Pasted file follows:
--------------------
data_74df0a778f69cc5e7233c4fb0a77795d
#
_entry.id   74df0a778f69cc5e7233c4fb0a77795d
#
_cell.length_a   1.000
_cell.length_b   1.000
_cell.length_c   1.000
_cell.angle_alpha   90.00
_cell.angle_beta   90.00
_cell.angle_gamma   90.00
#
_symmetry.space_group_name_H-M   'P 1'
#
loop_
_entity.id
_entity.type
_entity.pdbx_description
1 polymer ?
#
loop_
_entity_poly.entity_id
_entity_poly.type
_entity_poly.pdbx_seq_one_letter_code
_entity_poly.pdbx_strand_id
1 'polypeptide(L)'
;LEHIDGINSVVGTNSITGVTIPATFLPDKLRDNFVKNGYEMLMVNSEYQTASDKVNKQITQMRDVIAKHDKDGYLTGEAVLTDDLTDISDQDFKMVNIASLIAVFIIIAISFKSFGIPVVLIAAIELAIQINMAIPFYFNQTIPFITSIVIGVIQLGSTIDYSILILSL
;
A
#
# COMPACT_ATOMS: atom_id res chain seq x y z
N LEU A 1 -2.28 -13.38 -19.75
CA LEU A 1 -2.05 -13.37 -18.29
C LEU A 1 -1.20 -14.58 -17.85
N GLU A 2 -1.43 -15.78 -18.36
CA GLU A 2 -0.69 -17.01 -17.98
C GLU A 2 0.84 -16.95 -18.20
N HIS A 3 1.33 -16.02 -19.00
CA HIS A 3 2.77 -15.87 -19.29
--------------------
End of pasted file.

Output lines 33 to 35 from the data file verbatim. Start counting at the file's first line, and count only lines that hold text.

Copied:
C LEU A 1 -1.20 -14.58 -17.85
N GLU A 2 -1.43 -15.78 -18.36
CA GLU A 2 -0.69 -17.01 -17.98